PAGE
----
About hooks, hairy legs and sedges!!

Tramping in New Zealand forests can be an enjoyable and very relaxing activity. However, if your legs are hairy, it could be a painful and very annoying experience. Camouflaged among ferns and ground orchids, hook grasses are waiting, ready to clasp to the hairs or clothing of any unwary tramper.

Hook grasses get their name from a hook-like structure which arises from the base of the ovary of each female flower.

hook&stigma

Detail of a receptive female flower of Uncinia zotovii indicating hook and stigmas. Photo by C.A. Lehnebach (c) Museum of New Zealand Te Papa Tongarewa.

 

This structure allows dispersal of the achene, a single seed produced by each female flower, to other sites by clasping to the hairs, or feathers, of any animal (or hairy tramper) passing by.

achene

Seed (achene) of a native hook sedge. Photo by C.A. Lehnebach (c) Museum of New Zealand Te Papa Tongarewa.

 

Flowers in Uncinia are unisexual, that is male and female reproductive structures are on separate flowers. In Uncinia, female flowers are at the base of the spike while male flowers are at the top.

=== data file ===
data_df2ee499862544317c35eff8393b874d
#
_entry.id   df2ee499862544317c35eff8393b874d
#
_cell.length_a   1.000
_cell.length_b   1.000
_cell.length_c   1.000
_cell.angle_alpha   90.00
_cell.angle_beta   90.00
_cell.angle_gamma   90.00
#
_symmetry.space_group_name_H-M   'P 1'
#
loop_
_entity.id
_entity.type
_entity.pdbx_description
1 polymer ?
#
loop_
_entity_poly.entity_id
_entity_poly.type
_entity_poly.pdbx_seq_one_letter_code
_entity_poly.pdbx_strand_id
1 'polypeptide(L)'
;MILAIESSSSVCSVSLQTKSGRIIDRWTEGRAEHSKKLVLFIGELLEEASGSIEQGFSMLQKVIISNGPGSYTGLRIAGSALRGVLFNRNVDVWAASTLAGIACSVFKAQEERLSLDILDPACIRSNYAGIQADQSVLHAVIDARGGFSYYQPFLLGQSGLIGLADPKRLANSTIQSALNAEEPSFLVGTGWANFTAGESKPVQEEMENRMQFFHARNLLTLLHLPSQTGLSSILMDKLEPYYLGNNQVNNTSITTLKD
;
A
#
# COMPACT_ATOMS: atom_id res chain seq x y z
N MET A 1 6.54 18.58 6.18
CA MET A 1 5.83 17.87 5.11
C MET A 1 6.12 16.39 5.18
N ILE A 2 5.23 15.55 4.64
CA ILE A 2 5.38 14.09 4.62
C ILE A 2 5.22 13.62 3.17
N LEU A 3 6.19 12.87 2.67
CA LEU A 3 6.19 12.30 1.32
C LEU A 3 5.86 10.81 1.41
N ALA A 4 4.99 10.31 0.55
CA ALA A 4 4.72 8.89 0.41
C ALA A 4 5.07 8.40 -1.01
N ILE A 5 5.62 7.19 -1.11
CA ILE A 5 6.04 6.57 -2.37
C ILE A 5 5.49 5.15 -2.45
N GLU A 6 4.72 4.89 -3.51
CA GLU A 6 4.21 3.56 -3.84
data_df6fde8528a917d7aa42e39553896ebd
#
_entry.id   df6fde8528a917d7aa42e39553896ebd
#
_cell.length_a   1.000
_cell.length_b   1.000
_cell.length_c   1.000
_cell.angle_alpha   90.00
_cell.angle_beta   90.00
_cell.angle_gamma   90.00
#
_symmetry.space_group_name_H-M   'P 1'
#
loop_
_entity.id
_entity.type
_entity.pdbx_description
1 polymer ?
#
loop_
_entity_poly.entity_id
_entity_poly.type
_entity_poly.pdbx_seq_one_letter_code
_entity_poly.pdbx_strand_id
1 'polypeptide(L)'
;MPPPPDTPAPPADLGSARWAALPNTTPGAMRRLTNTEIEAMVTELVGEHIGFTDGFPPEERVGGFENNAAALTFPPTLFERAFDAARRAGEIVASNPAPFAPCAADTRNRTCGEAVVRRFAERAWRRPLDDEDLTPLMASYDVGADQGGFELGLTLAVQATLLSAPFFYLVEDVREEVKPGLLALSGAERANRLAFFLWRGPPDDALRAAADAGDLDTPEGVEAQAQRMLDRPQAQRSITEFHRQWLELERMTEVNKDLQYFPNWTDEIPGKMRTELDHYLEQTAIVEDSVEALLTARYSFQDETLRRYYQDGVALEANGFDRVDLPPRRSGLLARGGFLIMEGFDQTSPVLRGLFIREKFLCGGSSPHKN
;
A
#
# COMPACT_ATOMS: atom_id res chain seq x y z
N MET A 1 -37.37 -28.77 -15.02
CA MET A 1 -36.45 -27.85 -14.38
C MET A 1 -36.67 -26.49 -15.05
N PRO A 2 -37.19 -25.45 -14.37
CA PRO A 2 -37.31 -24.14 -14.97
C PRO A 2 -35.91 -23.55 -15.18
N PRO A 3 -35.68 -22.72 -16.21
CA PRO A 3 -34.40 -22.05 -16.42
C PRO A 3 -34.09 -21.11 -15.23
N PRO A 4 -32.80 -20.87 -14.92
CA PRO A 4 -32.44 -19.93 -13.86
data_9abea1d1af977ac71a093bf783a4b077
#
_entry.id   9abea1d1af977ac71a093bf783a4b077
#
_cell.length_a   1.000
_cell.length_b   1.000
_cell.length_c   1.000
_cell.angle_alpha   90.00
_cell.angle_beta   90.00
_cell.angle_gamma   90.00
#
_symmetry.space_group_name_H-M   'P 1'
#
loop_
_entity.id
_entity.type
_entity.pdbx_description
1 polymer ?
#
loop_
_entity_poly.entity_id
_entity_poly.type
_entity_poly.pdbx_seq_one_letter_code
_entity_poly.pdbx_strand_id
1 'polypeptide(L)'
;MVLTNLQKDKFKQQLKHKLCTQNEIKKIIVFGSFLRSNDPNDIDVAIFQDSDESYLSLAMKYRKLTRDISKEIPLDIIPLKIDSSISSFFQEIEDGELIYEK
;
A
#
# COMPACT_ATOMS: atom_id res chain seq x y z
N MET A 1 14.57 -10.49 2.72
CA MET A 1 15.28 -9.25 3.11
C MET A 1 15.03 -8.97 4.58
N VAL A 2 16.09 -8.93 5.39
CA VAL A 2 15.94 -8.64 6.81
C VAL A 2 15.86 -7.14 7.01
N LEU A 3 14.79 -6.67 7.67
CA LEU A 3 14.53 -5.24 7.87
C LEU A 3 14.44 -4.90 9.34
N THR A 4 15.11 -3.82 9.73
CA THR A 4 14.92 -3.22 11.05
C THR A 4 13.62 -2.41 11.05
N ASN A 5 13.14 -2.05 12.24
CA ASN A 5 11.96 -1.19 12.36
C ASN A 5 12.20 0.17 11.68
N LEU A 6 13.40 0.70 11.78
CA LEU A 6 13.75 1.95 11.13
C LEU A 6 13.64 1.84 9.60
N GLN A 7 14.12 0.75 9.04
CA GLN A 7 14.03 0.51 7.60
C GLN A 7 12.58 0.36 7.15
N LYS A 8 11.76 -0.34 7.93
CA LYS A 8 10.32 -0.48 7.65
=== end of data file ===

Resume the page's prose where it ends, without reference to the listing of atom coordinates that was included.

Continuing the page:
spike-details-blog

Mature spike of Uncinia caespitosa indicating female and male sections. Photo by C.A. Lehnebach (c) Museum of New Zealand Te Papa Tongarewa.

 

Only female flowers have a hook. Male flowers are small and have three stamens, which quickly fall off after the pollen is released.

anther&filament

Male flowers of Uncinia and detail of stamens. Photo by C.A. Lehnebach (c) Museum of New Zealand Te Papa Tongarewa.

 

New Zealand is the diversity hotspot for Uncinia, however, little is known about their ecology and the actual number of species is still uncertain. Some species are so variable that it is possible they may consist of two or more species.

As part of my work in Te Papa I have investigated a group of morphologically variable Uncinia. The main goals of my study were to understand the cause(s) of this variability and to produce revised descriptions for these species to make their identification easier.

2 Responses

  1. Solai Luke

    This is the important publish! Thanks for it! Using sincerely Luke aka couchgool.

    Reply
  2. Cathy

    Great photos. Really descriptive. I had some species of Uncinia latch onto me while walking in Pourakino (Southland). Naturally, I took them home and planted them. They sprouted easily. Next time I go to Pourakino, I will bring magnification to inspect male/female aspects of the flower. Thanks for the post!

    Reply

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